In the model object you can store any properties that should reflect the global state of your application. In the example above I've set a "isAuthModalOpen" property. That can be used for example if you use a modal, instead of a full dedicated page, in order to display a login form. You can then open and close the modal from any controller that includes the sharedContextService.

Now, that was just a simple method to share global properties accross your application. Let's analyze the interesting part: the Callback Registration. Here's a simple example based on simple logic. The goal is to have a list of articles, and a filter bar above it, so you can choose a category, a date range or whatever, and it will reload the list of article when you change a filter. The filter bar has its own controller, as well as for the articles list.

// FilterController.js
(function() {
    'use strict';

    angular
        .module('app')
        .controller('FilterController', ['sharedContextService', 'filterService', FilterController]);

    function FilterController(sharedContextService, filterService) {
        var vm = this;

        // Variables
        vm.user = sharedContextService.user;
        vm.context = sharedContextService.model;
        vm.someFilterOptions = {};

        // Functions
        vm.init = init;
        vm.updateFilters = updateFilters;

        ////////////

        function init() {
            // code to get some datas from filterService
        }

        function updateFilters(datas) {
            // code to store updated datas into filterService
            // Communicate to the callback service that we need to update the list of articles
            sharedContextService.hasChanged(sharedContextService.source.filter);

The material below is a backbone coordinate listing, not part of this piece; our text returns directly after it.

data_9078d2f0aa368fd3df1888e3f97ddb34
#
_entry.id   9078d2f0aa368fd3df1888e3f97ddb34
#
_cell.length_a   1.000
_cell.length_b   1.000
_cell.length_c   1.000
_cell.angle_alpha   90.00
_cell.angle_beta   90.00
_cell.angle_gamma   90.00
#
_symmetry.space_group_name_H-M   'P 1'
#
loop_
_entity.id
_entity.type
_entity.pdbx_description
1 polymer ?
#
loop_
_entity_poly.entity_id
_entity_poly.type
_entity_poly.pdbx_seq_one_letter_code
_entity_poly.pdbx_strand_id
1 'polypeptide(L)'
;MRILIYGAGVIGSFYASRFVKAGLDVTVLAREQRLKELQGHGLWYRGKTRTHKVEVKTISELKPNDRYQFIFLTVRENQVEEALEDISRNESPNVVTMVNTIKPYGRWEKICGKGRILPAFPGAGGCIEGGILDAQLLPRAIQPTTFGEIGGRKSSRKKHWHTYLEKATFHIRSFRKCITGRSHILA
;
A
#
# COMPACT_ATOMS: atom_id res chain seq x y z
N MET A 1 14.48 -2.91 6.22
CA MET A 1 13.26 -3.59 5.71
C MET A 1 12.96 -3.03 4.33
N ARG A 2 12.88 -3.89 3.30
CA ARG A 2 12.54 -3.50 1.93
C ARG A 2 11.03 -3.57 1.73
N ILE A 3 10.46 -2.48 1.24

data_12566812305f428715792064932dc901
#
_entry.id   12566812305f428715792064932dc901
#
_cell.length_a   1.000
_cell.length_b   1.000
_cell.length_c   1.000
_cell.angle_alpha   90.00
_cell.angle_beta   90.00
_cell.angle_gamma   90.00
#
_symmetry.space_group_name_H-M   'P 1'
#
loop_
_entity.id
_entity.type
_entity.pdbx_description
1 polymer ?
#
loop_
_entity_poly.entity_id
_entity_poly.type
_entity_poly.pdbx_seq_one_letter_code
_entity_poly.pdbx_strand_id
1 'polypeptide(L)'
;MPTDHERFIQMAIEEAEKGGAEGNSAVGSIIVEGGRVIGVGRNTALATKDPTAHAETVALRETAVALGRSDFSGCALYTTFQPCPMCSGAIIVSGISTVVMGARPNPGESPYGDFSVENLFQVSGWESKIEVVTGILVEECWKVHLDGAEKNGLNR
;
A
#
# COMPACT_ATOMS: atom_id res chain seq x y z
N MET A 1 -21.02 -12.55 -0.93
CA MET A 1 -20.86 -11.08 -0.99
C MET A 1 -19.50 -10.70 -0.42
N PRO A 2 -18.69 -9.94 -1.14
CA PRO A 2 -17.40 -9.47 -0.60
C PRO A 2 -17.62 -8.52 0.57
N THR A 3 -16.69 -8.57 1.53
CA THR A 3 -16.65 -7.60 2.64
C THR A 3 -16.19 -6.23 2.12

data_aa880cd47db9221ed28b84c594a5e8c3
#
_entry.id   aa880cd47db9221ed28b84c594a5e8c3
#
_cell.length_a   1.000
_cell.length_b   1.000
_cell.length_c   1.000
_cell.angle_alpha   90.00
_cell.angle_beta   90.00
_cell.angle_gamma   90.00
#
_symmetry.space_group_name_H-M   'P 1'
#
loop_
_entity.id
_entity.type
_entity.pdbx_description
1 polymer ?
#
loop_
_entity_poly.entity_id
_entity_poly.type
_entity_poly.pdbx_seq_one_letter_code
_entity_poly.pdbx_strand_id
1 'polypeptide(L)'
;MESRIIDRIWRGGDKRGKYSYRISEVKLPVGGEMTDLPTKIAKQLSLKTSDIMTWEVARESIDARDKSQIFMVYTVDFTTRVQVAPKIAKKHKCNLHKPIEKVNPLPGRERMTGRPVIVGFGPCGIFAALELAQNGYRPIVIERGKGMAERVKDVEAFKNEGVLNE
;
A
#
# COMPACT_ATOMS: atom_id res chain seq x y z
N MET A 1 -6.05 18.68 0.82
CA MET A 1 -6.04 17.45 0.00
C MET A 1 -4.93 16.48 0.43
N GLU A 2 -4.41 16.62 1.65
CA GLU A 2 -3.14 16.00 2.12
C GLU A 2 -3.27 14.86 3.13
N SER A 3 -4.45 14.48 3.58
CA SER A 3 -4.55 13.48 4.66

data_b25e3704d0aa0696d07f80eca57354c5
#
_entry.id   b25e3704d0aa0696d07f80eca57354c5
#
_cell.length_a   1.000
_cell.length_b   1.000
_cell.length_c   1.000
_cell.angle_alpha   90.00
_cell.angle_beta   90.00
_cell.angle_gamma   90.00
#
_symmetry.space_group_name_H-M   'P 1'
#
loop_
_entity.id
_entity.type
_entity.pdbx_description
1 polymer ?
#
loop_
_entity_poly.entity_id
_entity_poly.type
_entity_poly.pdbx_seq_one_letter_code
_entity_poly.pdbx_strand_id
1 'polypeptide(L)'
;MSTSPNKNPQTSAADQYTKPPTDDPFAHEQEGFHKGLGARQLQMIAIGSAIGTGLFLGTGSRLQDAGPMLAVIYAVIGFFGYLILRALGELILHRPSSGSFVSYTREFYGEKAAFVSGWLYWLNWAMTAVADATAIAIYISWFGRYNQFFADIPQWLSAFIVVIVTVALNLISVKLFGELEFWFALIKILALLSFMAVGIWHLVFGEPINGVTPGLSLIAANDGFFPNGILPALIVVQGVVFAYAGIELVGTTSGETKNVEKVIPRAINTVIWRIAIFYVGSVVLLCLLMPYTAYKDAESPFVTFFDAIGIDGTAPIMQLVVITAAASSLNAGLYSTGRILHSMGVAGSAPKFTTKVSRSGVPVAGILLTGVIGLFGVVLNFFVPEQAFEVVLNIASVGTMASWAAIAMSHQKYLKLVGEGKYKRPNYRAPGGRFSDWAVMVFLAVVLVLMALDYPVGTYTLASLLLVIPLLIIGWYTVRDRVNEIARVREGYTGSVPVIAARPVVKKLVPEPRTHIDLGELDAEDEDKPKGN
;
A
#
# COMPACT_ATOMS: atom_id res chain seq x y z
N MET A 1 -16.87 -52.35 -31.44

}

    }
})();
// ArticleController.js
(function() {
    'use strict';

    angular
        .module('app')
        .controller('ArticleController', ['sharedContextService', 'articleService', ArticleController]);

    function ArticleController(sharedContextService, lookService) {
        var vm = this;

        // Variables
        vm.articles = [];
        vm.user = sharedContextService.user;
        vm.context = sharedContextService.model;
        vm.isLoading = true;

        // Functions
        vm.init = init;
        vm.getArticles = getArticles;

        ////////////

        function init() {
            // register the method in our Callback Service and specify the source
            sharedContextService.register(sharedContextService.source.filter, getArticles);
            // Get default list of articles
            vm.getArticles();
        }

        function getArticles() {
            vm.articles = [];
            vm.isLoading = true;
            vm.filters = filterService.getFiltersDatas(); // just an example
            return articleService.getArticles(filters)
                .then(function(articles) {
                    vm.articles = articles;
                    vm.isLoading = false;
                });
        }

    }
})();

The important thing to notice is that we register the method in a "source". And by triggering this "source", you will call each methods that are registered in that source. That's why this callback logic is expandable.

You can of course define as much source as you want, in order to cover every part of your application's logic.

Do not hesitate to ask for more examples or explanations in the comments below. I strongly believe that this is the kind of logic that every AngularJS app needs, and that we really need to learn to avoid using $broadcast().

I hope it will help some of you :)

All credits for this amazing idea goes to my dear friend Esteban Goffaux